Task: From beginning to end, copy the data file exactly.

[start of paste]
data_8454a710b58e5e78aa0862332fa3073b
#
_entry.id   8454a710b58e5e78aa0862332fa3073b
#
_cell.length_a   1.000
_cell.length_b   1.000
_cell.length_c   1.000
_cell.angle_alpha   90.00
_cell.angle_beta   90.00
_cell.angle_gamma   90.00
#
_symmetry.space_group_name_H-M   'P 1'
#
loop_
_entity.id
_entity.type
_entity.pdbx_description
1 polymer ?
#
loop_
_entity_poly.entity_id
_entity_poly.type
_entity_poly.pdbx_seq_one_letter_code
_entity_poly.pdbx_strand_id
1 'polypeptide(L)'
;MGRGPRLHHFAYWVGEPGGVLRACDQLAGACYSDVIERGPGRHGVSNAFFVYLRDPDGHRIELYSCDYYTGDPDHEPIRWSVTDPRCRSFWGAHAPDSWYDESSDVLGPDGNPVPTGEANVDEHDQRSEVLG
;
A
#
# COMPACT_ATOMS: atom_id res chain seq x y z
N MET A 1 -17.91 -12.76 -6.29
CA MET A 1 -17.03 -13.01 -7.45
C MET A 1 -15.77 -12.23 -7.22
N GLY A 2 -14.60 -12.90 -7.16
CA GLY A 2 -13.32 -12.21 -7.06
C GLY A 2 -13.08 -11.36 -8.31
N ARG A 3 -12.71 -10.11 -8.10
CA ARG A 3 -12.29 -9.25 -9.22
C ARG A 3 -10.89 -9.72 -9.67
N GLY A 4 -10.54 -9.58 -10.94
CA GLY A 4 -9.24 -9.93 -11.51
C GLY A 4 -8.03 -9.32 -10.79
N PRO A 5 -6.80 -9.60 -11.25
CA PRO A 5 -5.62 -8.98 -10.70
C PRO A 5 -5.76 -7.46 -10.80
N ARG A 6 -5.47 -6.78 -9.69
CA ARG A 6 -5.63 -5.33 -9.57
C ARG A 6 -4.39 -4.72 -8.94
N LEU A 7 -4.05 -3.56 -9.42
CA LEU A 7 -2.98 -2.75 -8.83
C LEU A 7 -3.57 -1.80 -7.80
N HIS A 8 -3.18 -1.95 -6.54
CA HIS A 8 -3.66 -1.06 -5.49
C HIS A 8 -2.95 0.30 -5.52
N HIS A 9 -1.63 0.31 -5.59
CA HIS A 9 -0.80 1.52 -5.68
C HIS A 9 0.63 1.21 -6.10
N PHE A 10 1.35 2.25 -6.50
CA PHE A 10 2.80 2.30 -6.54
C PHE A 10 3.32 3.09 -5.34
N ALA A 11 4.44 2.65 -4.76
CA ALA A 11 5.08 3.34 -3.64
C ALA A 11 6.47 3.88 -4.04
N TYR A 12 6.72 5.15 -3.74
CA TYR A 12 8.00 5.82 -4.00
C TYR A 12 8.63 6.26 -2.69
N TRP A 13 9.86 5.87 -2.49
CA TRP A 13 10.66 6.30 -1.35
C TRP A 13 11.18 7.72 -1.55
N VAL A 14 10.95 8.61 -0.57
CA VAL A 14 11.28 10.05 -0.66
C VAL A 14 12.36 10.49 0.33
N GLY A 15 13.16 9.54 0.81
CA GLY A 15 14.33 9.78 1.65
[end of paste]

data_8454a710b58e5e78aa0862332fa3073b
#
_entry.id   8454a710b58e5e78aa0862332fa3073b
#
_cell.length_a   1.000
_cell.length_b   1.000
_cell.length_c   1.000
_cell.angle_alpha   90.00
_cell.angle_beta   90.00
_cell.angle_gamma   90.00
#
_symmetry.space_group_name_H-M   'P 1'
#
loop_
_entity.id
_entity.type
_entity.pdbx_description
1 polymer ?
#
loop_
_entity_poly.entity_id
_entity_poly.type
_entity_poly.pdbx_seq_one_letter_code
_entity_poly.pdbx_strand_id
1 'polypeptide(L)'
;MGRGPRLHHFAYWVGEPGGVLRACDQLAGACYSDVIERGPGRHGVSNAFFVYLRDPDGHRIELYSCDYYTGDPDHEPIRWSVTDPRCRSFWGAHAPDSWYDESSDVLGPDGNPVPTGEANVDEHDQRSEVLG
;
A
#
# COMPACT_ATOMS: atom_id res chain seq x y z
N MET A 1 -17.91 -12.76 -6.29
CA MET A 1 -17.03 -13.01 -7.45
C MET A 1 -15.77 -12.23 -7.22
N GLY A 2 -14.60 -12.90 -7.16
CA GLY A 2 -13.32 -12.21 -7.06
C GLY A 2 -13.08 -11.36 -8.31
N ARG A 3 -12.71 -10.11 -8.10
CA ARG A 3 -12.29 -9.25 -9.22
C ARG A 3 -10.89 -9.72 -9.67
N GLY A 4 -10.54 -9.58 -10.94
CA GLY A 4 -9.24 -9.93 -11.51
C GLY A 4 -8.03 -9.32 -10.79
N PRO A 5 -6.80 -9.60 -11.25
CA PRO A 5 -5.62 -8.98 -10.70
C PRO A 5 -5.76 -7.46 -10.80
N ARG A 6 -5.47 -6.78 -9.69
CA ARG A 6 -5.63 -5.33 -9.57
C ARG A 6 -4.39 -4.72 -8.94
N LEU A 7 -4.05 -3.56 -9.42
CA LEU A 7 -2.98 -2.75 -8.83
C LEU A 7 -3.57 -1.80 -7.80
N HIS A 8 -3.18 -1.95 -6.54
CA HIS A 8 -3.66 -1.06 -5.49
C HIS A 8 -2.95 0.30 -5.52
N HIS A 9 -1.63 0.31 -5.59
CA HIS A 9 -0.80 1.52 -5.68
C HIS A 9 0.63 1.21 -6.10
N PHE A 10 1.35 2.25 -6.50
CA PHE A 10 2.80 2.30 -6.54
C PHE A 10 3.32 3.09 -5.34
N ALA A 11 4.44 2.65 -4.76
CA ALA A 11 5.08 3.34 -3.64
C ALA A 11 6.47 3.88 -4.04
N TYR A 12 6.72 5.15 -3.74
CA TYR A 12 8.00 5.82 -4.00
C TYR A 12 8.63 6.26 -2.69
N TRP A 13 9.86 5.87 -2.49
CA TRP A 13 10.66 6.30 -1.35
C TRP A 13 11.18 7.72 -1.55
N VAL A 14 10.95 8.61 -0.57
CA VAL A 14 11.28 10.05 -0.66
C VAL A 14 12.36 10.49 0.33
N GLY A 15 13.16 9.54 0.81
CA GLY A 15 14.33 9.78 1.65